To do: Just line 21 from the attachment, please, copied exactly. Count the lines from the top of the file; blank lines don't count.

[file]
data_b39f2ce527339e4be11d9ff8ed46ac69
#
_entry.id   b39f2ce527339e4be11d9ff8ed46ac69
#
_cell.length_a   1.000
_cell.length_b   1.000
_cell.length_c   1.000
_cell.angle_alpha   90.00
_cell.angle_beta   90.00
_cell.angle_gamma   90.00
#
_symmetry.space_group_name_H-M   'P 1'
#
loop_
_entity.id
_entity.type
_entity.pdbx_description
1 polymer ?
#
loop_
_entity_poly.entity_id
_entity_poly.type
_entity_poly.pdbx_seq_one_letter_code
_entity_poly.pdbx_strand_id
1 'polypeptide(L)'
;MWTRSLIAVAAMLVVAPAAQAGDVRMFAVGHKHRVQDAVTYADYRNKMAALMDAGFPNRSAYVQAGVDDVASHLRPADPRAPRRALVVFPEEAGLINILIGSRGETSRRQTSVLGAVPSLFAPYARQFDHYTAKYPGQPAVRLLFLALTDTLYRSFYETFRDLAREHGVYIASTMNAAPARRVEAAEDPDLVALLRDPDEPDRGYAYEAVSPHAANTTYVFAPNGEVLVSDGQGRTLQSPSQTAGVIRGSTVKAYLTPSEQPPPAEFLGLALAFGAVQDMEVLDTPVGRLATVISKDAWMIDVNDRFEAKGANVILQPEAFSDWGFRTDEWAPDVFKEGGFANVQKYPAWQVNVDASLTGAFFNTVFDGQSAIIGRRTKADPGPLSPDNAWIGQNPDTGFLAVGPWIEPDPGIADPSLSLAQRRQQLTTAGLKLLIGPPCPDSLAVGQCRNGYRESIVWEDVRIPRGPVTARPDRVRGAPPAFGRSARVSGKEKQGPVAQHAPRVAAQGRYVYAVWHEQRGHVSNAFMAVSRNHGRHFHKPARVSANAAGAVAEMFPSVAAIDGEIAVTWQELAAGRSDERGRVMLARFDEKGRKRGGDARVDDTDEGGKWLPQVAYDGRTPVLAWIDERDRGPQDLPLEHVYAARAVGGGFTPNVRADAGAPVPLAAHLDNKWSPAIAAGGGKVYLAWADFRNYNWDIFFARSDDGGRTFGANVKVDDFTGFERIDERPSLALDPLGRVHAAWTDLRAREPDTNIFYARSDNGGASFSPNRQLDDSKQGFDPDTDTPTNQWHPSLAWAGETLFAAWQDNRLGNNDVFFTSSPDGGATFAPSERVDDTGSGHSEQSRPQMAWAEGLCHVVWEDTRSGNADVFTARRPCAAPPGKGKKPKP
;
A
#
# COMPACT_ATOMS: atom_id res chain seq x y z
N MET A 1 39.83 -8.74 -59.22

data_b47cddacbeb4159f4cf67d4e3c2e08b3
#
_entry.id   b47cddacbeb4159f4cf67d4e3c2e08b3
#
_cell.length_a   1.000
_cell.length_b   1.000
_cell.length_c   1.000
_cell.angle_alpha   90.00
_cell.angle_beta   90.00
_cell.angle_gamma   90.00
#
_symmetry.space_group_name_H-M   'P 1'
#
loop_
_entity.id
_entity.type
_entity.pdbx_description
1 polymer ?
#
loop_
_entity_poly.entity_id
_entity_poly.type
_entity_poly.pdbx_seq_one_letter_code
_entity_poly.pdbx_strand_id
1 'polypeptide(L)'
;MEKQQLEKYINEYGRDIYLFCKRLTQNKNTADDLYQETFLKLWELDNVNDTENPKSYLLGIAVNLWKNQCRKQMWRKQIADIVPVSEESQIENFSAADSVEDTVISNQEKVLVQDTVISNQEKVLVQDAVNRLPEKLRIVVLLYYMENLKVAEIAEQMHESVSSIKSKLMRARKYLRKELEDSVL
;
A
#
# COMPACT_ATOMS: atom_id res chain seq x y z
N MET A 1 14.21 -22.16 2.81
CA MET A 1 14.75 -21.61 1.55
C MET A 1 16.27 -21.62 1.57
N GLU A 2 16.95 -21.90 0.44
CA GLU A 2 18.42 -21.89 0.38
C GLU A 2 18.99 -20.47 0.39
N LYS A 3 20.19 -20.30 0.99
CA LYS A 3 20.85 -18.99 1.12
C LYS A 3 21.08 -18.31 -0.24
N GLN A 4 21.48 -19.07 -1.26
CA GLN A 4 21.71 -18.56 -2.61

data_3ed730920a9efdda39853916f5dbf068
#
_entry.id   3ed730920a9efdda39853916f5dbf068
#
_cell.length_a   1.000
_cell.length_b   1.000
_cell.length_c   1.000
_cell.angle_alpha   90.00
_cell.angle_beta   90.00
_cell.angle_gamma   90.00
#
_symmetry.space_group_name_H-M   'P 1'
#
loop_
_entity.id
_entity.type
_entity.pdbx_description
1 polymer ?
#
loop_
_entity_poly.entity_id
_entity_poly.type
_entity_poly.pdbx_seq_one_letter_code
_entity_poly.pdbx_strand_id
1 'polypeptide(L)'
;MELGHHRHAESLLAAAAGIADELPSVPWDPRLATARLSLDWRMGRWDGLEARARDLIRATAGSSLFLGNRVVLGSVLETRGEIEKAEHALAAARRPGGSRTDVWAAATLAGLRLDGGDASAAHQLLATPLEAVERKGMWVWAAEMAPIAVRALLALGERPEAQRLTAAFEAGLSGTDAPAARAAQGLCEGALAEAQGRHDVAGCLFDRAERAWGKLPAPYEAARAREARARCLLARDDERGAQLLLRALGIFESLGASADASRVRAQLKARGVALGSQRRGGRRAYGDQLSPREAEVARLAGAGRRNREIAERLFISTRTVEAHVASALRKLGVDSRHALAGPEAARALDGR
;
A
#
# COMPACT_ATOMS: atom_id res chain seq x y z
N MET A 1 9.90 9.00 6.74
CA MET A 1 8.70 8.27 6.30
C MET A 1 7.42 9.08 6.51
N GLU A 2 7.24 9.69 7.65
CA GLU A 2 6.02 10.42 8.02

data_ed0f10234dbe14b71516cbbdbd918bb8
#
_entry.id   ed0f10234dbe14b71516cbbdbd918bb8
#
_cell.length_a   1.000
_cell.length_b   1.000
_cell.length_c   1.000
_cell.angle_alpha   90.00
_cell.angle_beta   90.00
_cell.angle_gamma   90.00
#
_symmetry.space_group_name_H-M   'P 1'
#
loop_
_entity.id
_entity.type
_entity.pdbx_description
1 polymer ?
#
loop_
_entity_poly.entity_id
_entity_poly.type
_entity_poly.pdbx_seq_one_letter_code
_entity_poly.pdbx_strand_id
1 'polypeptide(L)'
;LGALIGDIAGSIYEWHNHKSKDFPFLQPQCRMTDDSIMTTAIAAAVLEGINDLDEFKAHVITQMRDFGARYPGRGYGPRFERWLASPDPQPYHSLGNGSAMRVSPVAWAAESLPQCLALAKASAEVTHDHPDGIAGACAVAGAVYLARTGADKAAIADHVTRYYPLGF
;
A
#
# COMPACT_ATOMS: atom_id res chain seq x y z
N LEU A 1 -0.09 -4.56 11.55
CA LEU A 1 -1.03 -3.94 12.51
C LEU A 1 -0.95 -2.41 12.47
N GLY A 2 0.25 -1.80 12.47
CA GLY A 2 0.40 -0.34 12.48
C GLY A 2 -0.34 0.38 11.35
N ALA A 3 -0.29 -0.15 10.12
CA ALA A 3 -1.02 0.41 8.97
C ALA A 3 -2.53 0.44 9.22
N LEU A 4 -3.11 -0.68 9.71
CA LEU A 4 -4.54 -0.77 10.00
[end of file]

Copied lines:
_entity_poly.entity_id